Ombudsman makes history

Marites Dañguilan Vitug
When she testifies, I expect Morales to be her usual self: straightforward, unflappable, and undaunted

Marites D. VitugWhen someone suggested to then Supreme Court Justice Conchita Carpio Morales that she decline incoming President Noynoy Aquino’s invitation to administer his oath because it was not her place to do so—it was the chief justice’s—she was aghast. “It would have been hypocrisy on my part to do that!” she said in a TV interview, her eyes widening.

Then, in a reflective tone, she added. “I wouldn’t have wanted to miss history.”

This time, Morales, now the Ombudsman, is thrust into another historic event, the impeachment trial of her former colleague and boss. She will be testifying on Chief Justice Renato Corona’s multi-million dollar accounts supposedly spread out in several banks. This is the product of her office’s weeks-long investigation, triggered by complaints from leaders of civil-society groups. 

As the country’s top graftbuster, it is Morales’s duty to act on corruption complaints. The law allows the Ombudsman to ferret out information on public officials from various government agencies including the Anti-Money Laundering Council (AMLC). In Corona’s case, she relied on data from the AMLC to arrive at the staggering figure of US$10 million in bank balances of the chief justice.

(The international regime on money laundering requires banks to report certain levels of bank deposits of “politically exposed persons,” among others, as part of the alert and monitoring system. The AMLC keeps tab of these.)    

Morales was expected to submit her findings to Speaker Feliciano Belmonte early May, as the process required, for Congress to initiate impeachment proceedings. But since the impeachment trial of Corona was well under way, Belmonte was to present to the Senate president a copy, as part of the evidence. The next step was for the Senate to subpoena the Ombudsman.

But things moved fast and, in a confounding and dramatic move, the defense jumped the gun and asked the impeachment court to subpoena Morales. Her testimony will be crucial; it can seal the precarious fate of the Chief Justice.


When Aquino wrote her to administer his oath in 2010, he said he “admired her audacity on an issue with serious repercussions in the future.” He was referring to her lonely but vigorous dissent against the appointment of a midnight chief justice.

After Morales said yes, Aquino wrote back saying that the inauguration would be sending a “resonating message that conviction and principle still hold sway, and that true change in governance is coming.”

After the trial, will these words resonate once more?

Next week, we will be seeing two personalities who were almost always on opposite sides while in the Court. I expect Morales to be her usual self: straightforward, unflappable, and undaunted. As she told Ces Drilon in Pipol, when asked if parties tried to sway her while she was in the Court, “I’m impervious to influence.”

But it is difficult to imagine Corona on the witness stand answering questions on his undeclared bank deposits or any of his belatedly declared assets. I say this because his behavior in the Court is the antithesis of being transparent. Testifying in an open court, being at the receiving end of searing questions and with the full glare of the media, goes against his grain.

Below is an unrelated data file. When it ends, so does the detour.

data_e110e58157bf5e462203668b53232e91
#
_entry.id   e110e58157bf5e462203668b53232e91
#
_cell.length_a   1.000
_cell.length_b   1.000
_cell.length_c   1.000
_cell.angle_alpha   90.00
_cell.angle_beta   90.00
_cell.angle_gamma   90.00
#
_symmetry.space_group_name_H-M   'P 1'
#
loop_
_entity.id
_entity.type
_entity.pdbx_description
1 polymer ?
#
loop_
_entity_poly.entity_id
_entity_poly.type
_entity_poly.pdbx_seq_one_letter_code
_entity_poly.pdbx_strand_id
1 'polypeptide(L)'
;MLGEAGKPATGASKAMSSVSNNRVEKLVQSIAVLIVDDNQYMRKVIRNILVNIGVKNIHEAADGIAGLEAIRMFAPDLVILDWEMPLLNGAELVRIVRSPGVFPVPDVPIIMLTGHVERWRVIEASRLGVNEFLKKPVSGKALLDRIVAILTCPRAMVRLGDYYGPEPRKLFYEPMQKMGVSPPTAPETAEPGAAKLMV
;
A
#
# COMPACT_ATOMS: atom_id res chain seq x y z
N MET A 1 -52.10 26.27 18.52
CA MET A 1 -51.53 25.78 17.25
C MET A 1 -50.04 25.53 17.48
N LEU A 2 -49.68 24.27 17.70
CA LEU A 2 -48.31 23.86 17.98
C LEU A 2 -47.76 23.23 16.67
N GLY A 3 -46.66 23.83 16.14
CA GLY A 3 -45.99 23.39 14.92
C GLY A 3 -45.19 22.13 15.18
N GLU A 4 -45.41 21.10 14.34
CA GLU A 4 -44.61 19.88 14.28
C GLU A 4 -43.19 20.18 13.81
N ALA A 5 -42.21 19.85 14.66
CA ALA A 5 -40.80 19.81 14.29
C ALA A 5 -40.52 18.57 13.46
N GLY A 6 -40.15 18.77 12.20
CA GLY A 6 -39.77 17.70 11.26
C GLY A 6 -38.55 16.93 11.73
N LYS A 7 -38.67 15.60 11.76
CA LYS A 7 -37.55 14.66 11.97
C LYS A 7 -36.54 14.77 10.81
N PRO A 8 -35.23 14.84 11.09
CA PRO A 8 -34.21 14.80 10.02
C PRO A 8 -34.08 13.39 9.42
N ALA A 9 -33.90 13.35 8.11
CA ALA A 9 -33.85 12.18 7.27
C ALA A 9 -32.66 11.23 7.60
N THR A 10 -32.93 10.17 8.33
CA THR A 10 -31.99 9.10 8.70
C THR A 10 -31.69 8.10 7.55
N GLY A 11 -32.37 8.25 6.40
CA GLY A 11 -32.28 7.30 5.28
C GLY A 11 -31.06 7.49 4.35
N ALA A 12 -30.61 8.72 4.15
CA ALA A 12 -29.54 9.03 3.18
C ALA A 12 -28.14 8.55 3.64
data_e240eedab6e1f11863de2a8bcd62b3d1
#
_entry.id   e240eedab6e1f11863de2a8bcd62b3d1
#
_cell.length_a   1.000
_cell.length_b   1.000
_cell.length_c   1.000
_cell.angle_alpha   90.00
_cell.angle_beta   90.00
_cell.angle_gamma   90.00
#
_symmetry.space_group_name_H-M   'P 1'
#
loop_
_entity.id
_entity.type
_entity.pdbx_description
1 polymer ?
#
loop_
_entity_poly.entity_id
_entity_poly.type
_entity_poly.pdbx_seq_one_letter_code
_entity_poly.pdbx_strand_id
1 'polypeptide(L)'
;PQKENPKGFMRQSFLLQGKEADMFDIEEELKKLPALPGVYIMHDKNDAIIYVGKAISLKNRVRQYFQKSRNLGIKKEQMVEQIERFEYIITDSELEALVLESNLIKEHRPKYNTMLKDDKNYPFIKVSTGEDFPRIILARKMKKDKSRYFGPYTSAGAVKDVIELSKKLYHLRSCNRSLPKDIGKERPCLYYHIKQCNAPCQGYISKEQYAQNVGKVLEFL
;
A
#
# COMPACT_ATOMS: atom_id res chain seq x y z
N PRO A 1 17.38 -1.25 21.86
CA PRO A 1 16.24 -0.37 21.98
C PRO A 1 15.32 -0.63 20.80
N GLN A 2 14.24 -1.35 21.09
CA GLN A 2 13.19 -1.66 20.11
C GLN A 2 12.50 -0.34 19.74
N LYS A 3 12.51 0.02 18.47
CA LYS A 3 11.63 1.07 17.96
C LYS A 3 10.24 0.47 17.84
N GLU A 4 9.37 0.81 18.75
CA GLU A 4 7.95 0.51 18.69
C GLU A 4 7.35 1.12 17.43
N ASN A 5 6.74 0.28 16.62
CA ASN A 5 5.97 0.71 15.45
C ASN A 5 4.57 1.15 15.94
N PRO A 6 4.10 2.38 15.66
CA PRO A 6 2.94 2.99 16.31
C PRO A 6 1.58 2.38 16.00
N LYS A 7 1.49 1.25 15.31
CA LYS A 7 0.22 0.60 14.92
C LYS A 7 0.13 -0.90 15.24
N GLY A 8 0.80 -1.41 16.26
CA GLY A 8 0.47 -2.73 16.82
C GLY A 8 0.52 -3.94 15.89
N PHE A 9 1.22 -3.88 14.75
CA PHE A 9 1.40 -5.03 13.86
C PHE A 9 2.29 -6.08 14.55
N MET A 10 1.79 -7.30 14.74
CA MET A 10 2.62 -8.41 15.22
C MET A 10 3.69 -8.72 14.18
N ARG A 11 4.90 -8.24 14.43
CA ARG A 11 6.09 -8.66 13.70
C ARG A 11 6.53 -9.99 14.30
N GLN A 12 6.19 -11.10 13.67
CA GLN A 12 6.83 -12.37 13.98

Take a few instances. He did not voluntarily disclose his assets and liabilities statement, as 3 of his colleagues did (Justices Martin Villarama, Antonio Carpio, and Maria Lourdes Sereno), when asked by Rappler and a non-government organization. As it turned out, the impeachment court had to subpoena his SALNs.

The first time information on his dollar accounts in PSBank surfaced, he assured the public that he would disclose these “in due time.” But contrary to his pronouncement, he sought refuge in the Court which readily ordered PSBank to keep his dollar accounts secret.

Against disclosure    

On key cases that had to do with disclosure of information and the public’s right to know, he voted in the negative.

At the height of the scandal on the overpriced US$329-million national broadband network deal with Chinese firm ZTE, then Economic Planning Secretary Romulo Neri refused to answer critical questions in the Senate. Instead, he hailed the Senate to the Court, claiming that questions on the contract were covered by executive privilege. Neri v Senate became a contentious case because of its implications on checks and balances. The Supreme became Court voted in favor of Neri, 9-6. Corona sided with the majority.

In 2010, Corona voted against the disclosure of detailed information by the Commission on Elections (Comelec) on its technical preparations for the country’s first automated polls.

He voted to prohibit the media from airing the “Hello, Garci” taped conversations supposedly between President Arroyo and a Comelec official, Virgilio Garcillano which transpired during the 2004 elections.

It is a source of amazement that Corona has reached this far in the trial, when almost everything that he has kept away from the public has been exposed, from his deep involvement in the Basa-Guidote dispute that led to his wife’s take-over of the family corporation to his fantastic wealth.

He has finally experienced the one thing that being in the Court has saved him from — public scrutiny. –

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Marites Dañguilan Vitug

Marites is one of the Philippines’ most accomplished journalists and authors. For close to a decade, Vitug – a Nieman fellow – edited 'Newsbreak' magazine, a trailblazer in Philippine investigative journalism. Her recent book, 'Rock Solid: How the Philippines Won Its Maritime Case Against China,' has become a bestseller.